This technique has the advantage of avoiding unnecessary limitations during normal operation since the resetting operation is enabled only when an instability state has occurred. However, the time required to detect the instability is not always negligible so that, before the modulator is reset and returned to normal operating conditions, a residual output signal is present which degrades the signal/noise ratio in a manner which may be unacceptable in some applications. This phenomenon becomes very noticeable in the event of overloads which persist for long periods, causing repeated resetting operations.
The disclosed embodiments of the present invention provide a method that ensures a sufficiently high signal/noise ratio of the sigma-delta modulator, even during detection and stability re-establishment operations. A circuit for implementing the method is also provided.
In accordance with a method of the present invention, the signal-to-noise ratio of a sigma-delta modulator is improved during the re-establishment of its stability by defining a bit sequence corresponding to a state of instability of the modulator; monitoring the flow of bits output by the modulator to check whether it contains the instability bit sequence; and resetting the modulator to zero if the instability bit sequence is detected at the output, including delaying the flow of bits output by the modulator at least for the time required to detect the instability bit sequence, and modifying the output bit sequence during the delay time by replacing it with a predetermined bit sequence.
In accordance with another embodiment of the invention, a circuit is provided that includes a sigma-delta modulator having an analog signal input which is also the output of the circuit, a digital signal output, and at least one zero-resetting input; and a control logic unit connected to the output of the modulator and to the zero-resetting input and comprising means for storing a sequence of output bits corresponding to a state of instability of the modulator, means for monitoring the flow of bits output by the modulator, and means for applying zero-setting signals to the zero-setting input of the modulator when the instability sequence is identified in the flow of bits output by the modulator, a shift register having a data input connected to the output of the modulator, a data output that is also the output of the circuit, and a setting input, the control logic unit including means for applying a setting signal to the setting input of the shift register when the instability sequence is identified in the flow of bits output by the modulator.
The invention will be understood better from the following detailed description of a non-limiting embodiment, given with reference to the appended drawings, in which:
FIG. 1 is a block diagram of a conventional, first-order sigma-delta modulator,
FIG. 2 is a block diagram of a circuit with a band-pass sigma-delta modulator according to the invention, and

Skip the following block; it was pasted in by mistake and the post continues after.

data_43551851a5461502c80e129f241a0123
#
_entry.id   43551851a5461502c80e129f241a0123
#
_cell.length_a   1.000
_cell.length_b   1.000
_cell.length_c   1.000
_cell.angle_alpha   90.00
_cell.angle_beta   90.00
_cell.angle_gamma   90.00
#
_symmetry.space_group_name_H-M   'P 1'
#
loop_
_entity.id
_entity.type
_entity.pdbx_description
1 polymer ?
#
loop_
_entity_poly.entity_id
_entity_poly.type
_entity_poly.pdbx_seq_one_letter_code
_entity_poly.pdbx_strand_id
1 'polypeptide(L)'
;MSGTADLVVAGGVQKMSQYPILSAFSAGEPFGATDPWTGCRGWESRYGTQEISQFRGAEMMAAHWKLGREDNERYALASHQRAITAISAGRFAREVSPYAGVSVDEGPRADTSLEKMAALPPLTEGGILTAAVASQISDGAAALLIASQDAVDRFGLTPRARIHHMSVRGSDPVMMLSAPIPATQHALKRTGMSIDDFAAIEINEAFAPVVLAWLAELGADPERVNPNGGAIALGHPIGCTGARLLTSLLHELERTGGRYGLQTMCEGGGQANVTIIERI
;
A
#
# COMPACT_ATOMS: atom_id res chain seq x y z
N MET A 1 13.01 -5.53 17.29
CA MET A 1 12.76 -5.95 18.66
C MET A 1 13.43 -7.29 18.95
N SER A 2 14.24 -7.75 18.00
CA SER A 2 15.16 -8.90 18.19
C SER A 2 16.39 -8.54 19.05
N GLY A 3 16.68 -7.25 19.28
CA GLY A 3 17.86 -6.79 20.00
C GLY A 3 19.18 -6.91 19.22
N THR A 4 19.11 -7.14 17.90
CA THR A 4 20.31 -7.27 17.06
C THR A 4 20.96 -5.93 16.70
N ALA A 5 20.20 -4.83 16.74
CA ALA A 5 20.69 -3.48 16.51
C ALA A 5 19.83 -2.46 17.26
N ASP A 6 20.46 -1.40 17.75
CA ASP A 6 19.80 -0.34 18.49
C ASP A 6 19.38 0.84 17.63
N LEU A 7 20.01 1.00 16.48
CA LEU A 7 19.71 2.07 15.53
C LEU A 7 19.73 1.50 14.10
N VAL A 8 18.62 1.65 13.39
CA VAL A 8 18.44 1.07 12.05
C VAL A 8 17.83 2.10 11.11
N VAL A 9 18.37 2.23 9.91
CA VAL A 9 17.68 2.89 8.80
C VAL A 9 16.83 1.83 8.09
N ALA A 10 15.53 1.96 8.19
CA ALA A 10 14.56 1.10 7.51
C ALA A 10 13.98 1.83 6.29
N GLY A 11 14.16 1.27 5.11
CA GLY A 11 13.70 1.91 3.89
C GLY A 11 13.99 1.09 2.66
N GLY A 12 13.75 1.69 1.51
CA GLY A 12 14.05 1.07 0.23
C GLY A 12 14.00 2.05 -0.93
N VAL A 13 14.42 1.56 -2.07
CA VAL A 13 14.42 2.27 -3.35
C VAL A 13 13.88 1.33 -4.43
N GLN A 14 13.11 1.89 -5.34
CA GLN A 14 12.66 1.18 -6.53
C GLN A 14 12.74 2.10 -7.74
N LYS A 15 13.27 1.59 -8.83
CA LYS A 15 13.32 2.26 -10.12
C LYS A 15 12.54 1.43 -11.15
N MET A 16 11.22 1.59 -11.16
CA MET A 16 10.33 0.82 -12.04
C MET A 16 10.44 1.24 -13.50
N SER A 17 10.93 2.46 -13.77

FIGS. 3A and 3B show the output spectrum for a −20 dB input signal, measured at two nodes of the circuit with the sigma-delta modulator according to the invention.
FIG. 1 shows a conventional sigma-delta modulator that includes an analogue-digital converter (A/D) or quantizer 10 and a feedback circuit constituted by an adder node 11, an integrator (H) 12, and a digital-analogue converter (D/A) 13. An analogue input signal X(z) is applied to the adder node 11. The output signal of the adder node is integrated by the integrator 12 and is then converted into digital form by the quantizer 10. The conversion takes place at a sampling frequency fs. The digital output Y(z) of the modulator is returned to analogue form by the digital-analogue converter 13 and is applied, with its sign reversed, to the adder node 11.
The adder node 11 thus supplies an error signal to the integrator 12. The effect of the feedback loop is such that the output Y(z) is a digital signal which oscillates about the value of the analogue input signal. The energy of this oscillating signal constitutes the quantization noise. The quantizer 10 and the digital-analogue converter 13 are typically single-bit converters and the quantization noise is therefore high. It can be shown that the transfer function Y(z)/X(z) of the signal is that of a low-pass filter the pass-band of which is determined by the characteristics of the integrator 12, and the transfer function of the noise is that of a high-pass filter the pass-band of which is determined by the sampling frequency fs. If the output of the modulator is connected to a decimation filter, the resulting circuit is an analogue-digital converter. With an appropriate selection of the cut-off frequency of the decimation filter, the input signal is not attenuated significantly, whereas the quantization noise is greatly attenuated.
As already mentioned, to achieve a considerable attenuation of the quantization noise, as is necessary to produce high-resolution analogue-digital converters, it is necessary to use modulators of an order higher than one.
The embodiment of the invention shown in FIG. 2 has a circuit with a sixth-order modulator, that is, a modulator comprising six integrators, indicated H1-H6, in cascade. The input terminal of each integrator is connected to the output terminal of the preceding integrator by means of an adder. An input signal is applied to the various adders with different weights determined by suitable connection means with scale factors a1-a6. The output terminal of the last integrator H6 is connected to the input terminal of a single-bit analogue-digital converter or quantizer 20 the output OUT of which is connected to the data input of a shift register 25, preferably formed as a FIFO (first-in, first-out) memory. The data output OUT+Δt of the register 25, which is also the output of the circuit, may be connected to a digital decimation filter, not shown. The output of the quantizer 20 is also connected to the various adders via a digital-analogue converter 21 which is also a single-bit converter, and via suitable connection means with scale factors b1-b6.